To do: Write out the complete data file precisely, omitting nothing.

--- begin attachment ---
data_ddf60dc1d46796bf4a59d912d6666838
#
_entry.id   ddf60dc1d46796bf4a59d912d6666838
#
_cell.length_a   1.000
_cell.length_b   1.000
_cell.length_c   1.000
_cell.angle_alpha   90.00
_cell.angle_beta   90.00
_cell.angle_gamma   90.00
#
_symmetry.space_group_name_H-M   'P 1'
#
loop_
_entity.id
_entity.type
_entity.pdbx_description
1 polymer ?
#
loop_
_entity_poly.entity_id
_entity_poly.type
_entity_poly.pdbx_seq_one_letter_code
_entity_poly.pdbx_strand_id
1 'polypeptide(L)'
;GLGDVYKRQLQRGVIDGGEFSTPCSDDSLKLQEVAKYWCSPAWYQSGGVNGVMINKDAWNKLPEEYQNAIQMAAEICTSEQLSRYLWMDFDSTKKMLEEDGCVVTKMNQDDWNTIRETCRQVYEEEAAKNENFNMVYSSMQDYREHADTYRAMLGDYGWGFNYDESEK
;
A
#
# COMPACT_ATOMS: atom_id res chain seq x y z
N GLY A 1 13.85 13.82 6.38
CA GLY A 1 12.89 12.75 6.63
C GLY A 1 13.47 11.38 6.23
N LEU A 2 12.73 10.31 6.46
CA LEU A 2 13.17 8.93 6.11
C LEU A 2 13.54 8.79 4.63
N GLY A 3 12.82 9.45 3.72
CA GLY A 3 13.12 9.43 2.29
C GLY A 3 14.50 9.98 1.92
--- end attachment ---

data_ddf60dc1d46796bf4a59d912d6666838
#
_entry.id   ddf60dc1d46796bf4a59d912d6666838
#
_cell.length_a   1.000
_cell.length_b   1.000
_cell.length_c   1.000
_cell.angle_alpha   90.00
_cell.angle_beta   90.00
_cell.angle_gamma   90.00
#
_symmetry.space_group_name_H-M   'P 1'
#
loop_
_entity.id
_entity.type
_entity.pdbx_description
1 polymer ?
#
loop_
_entity_poly.entity_id
_entity_poly.type
_entity_poly.pdbx_seq_one_letter_code
_entity_poly.pdbx_strand_id
1 'polypeptide(L)'
;GLGDVYKRQLQRGVIDGGEFSTPCSDDSLKLQEVAKYWCSPAWYQSGGVNGVMINKDAWNKLPEEYQNAIQMAAEICTSEQLSRYLWMDFDSTKKMLEEDGCVVTKMNQDDWNTIRETCRQVYEEEAAKNENFNMVYSSMQDYREHADTYRAMLGDYGWGFNYDESEK
;
A
#
# COMPACT_ATOMS: atom_id res chain seq x y z
N GLY A 1 13.85 13.82 6.38
CA GLY A 1 12.89 12.75 6.63
C GLY A 1 13.47 11.38 6.23
N LEU A 2 12.73 10.31 6.46
CA LEU A 2 13.17 8.93 6.11
C LEU A 2 13.54 8.79 4.63
N GLY A 3 12.82 9.45 3.72
CA GLY A 3 13.12 9.43 2.29
C GLY A 3 14.50 9.98 1.92